Better than House of the Dragon? What the critics are saying about Lord of the Rings: The Rings of Power

·4-min read

We are just days away from the release of Prime Video’s The Lord of the Rings: The Rings of Power, which officially launches on Friday 2 September.

It’s been a long wait since Jeff Bezos’s omnipotent Amazon empire in 2017 paid JRR Tolkien’s estate $250m (£211m) for the rights to set a fantasy series in the world of Middle-earth.

The forthcoming drama is set thousands of years before the events of The Hobbit and The Lord of the Rings. According to the show’s official logline, it promises to “take viewers back to an era in which great powers were forged, kingdoms rose to glory and fell to ruin, unlikely heroes were tested, hope hung by the finest of threads, and the greatest villain that ever flowed from Tolkien’s pen threatened to cover all the world in darkness”.

A reported $462m (£398m) has been spent on the first season, making it easily the most expensive TV series in history. So, was it money well spent?

As of Wednesday (31 August), critics have had the opportunity to see the first couple of episodes in the eight-episode series – and the response is generally positive.

As fate would have it, the new drama lands in unison with the highly anticipated Game of Thrones spin-off, House of the Dragon, the first episodes of which have already been released.

The simultaneous arrival of the two epic fantasy sagas naturally means comparisons have and will be drawn. So, how do the two shape up?

Read a round-up of the reviews for The Lord of the Rings: The Rings of Power below.

The Independent – four stars

Asking whether The Rings of Power can live up to its Caligulan price tag, The Independent’s Kevin E G Perry writes that it “comes close”.

Morfydd Clark in The Rings of Power (Amazon Studios)
Morfydd Clark in The Rings of Power (Amazon Studios)

“If you’re into breathtaking panoramas of fantasy cities soaring across your screen then, oh boy, have I got a show for you,” he adds.

Perry later concludes: “Earlier this year, Game of Thrones creator George RR Martin told The Independent that he hopes both The Rings of Power and House of the Dragon can find an audience and prove that there’s room on television for more than one epic fantasy series.”

“This family-friendly show seems set to do just that, and will presumably pull in a broader and younger audience than their apparent rival on HBO. This isn’t Westeros. Nobody’s going to get their head lobbed off here. Instead, it’s a spectacle-filled return to a lovingly rendered Middle-earth that promises to deliver an awfully big adventure.”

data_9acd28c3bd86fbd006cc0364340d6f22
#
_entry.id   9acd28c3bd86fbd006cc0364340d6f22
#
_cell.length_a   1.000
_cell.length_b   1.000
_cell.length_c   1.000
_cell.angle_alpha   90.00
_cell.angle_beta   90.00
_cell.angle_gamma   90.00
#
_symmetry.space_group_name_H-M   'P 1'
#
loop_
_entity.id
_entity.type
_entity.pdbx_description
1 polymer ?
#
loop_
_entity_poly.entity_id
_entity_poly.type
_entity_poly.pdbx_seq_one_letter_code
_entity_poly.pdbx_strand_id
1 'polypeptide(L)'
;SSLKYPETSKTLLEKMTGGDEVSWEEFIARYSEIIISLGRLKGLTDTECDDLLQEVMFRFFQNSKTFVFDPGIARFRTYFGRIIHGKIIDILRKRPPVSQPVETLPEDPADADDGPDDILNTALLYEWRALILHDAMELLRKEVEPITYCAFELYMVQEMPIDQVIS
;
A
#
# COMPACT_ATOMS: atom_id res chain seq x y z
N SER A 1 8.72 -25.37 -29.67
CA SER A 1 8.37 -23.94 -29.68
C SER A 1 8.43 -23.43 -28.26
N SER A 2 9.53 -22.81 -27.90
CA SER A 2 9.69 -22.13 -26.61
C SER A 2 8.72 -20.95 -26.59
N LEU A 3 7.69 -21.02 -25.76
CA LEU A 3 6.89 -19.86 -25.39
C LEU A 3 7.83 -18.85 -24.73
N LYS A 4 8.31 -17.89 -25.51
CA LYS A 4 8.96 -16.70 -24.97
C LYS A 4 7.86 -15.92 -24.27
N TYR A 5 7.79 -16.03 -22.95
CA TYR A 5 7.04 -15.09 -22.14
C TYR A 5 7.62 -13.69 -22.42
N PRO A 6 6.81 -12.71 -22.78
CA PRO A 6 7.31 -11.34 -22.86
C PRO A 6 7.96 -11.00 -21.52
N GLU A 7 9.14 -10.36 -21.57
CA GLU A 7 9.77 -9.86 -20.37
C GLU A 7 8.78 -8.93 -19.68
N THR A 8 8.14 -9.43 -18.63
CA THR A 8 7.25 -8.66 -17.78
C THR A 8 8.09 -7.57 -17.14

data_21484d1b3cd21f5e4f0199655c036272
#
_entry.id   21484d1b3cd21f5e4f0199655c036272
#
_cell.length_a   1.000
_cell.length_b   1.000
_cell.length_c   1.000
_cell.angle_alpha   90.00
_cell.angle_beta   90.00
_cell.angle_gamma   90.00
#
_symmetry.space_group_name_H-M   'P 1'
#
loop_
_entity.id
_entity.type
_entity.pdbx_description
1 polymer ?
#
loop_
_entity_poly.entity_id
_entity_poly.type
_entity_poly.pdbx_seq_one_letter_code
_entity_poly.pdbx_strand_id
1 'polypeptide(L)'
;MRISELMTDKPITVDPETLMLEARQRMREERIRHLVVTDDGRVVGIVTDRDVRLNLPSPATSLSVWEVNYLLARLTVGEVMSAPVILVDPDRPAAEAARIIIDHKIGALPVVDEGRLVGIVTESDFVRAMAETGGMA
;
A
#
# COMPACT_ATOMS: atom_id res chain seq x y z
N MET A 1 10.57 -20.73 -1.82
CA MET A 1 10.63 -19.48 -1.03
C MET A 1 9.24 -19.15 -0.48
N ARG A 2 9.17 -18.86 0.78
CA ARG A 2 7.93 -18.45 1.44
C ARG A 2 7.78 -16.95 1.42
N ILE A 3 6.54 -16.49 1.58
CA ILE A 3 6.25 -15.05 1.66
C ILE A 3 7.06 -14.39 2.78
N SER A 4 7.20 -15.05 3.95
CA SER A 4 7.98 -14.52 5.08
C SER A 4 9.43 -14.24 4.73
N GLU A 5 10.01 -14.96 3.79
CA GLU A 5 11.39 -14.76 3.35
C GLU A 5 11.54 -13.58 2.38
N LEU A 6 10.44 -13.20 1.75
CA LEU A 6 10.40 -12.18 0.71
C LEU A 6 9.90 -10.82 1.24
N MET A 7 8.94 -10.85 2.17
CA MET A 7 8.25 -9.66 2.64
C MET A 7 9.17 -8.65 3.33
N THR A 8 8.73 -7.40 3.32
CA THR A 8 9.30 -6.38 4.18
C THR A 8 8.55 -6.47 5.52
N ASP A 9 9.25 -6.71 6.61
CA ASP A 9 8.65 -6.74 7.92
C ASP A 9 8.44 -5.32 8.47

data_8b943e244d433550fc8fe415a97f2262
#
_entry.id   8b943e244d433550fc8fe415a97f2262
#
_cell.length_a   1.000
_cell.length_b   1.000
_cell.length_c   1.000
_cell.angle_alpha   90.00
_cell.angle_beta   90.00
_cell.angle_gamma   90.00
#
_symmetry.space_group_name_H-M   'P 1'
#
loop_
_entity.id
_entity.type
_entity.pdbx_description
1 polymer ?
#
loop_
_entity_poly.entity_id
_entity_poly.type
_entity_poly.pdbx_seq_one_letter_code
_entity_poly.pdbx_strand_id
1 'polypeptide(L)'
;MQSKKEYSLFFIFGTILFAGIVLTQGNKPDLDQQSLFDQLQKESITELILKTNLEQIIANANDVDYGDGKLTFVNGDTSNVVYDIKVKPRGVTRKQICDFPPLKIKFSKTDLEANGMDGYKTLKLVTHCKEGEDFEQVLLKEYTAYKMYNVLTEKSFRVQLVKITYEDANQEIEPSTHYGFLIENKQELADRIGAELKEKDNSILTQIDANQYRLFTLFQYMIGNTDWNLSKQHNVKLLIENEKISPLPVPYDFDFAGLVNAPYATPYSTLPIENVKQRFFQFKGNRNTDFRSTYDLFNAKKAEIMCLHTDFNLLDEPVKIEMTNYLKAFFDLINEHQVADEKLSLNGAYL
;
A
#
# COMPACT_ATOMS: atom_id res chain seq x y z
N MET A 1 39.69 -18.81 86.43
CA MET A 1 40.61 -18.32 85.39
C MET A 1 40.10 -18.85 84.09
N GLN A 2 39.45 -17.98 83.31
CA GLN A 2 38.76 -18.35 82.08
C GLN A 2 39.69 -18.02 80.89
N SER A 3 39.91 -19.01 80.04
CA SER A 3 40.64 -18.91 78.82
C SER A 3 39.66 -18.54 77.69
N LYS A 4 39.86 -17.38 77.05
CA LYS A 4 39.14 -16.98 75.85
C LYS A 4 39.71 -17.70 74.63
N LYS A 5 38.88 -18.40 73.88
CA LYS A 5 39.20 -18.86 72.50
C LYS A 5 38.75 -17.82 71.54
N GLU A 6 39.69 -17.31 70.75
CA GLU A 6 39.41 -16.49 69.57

The Guardian – four stars

Rebecca Nicholson writes that The Rings of Power is “so cinematic and grand that it makes House of the Dragon look as if it has been cobbled together on Minecraft”.

“When it gets frightening, it is genuinely scary,” Nicholson writes of the series. “Towards the end of episode two, it is breathlessly tense and far more gruesome than I anticipated.”

Despite her reservations, Nicholson says that in the end, “the spectacle wins. This is enormously enjoyable TV, a cinematic feast.”

BBC – four stars

“This is the closest a TV show has come to blurring the lines between television and cinema,” Stephen Kelly writes, “even if, narratively, it is a rather ponderous version of the former so far.”

Collider – Grade A-

’The Lord of the Rings: The Rings of Power’ (Amazon Studios)
’The Lord of the Rings: The Rings of Power’ (Amazon Studios)

Therese Lacson writes that The Rings of Power offers the best of Tolkien but also Martin. “The series marries what we've learned to love about contemporary fantasy, like Game of Thrones with its multiple main characters, with the depth and detail of Tolkien's universe.”

IndieWire – Grade B

The Lord of the Rings: The Rings of Power flutters to life in bursts,” Ben Travers writes, “offering reason enough to believe, with time to play out its own story and optimize its own strengths, the Prime Video creation could leave its own gleaming mark on JRR Tolkien’s still-expanding universe.”

Entertainment Weekly - Grade C-

In a more negative take, Darren Franich writes that The Rings of Power is “kind of a catastrophe”.

“It takes six or seven things everyone remembers from the famous movie trilogy, adds a water tank, makes nobody fun, teases mysteries that aren't mysteries, and sends the best character on a pointless detour,” he argues.

‘The Rings of Power’ will be released on Amazon Prime Video at 2am on 2 September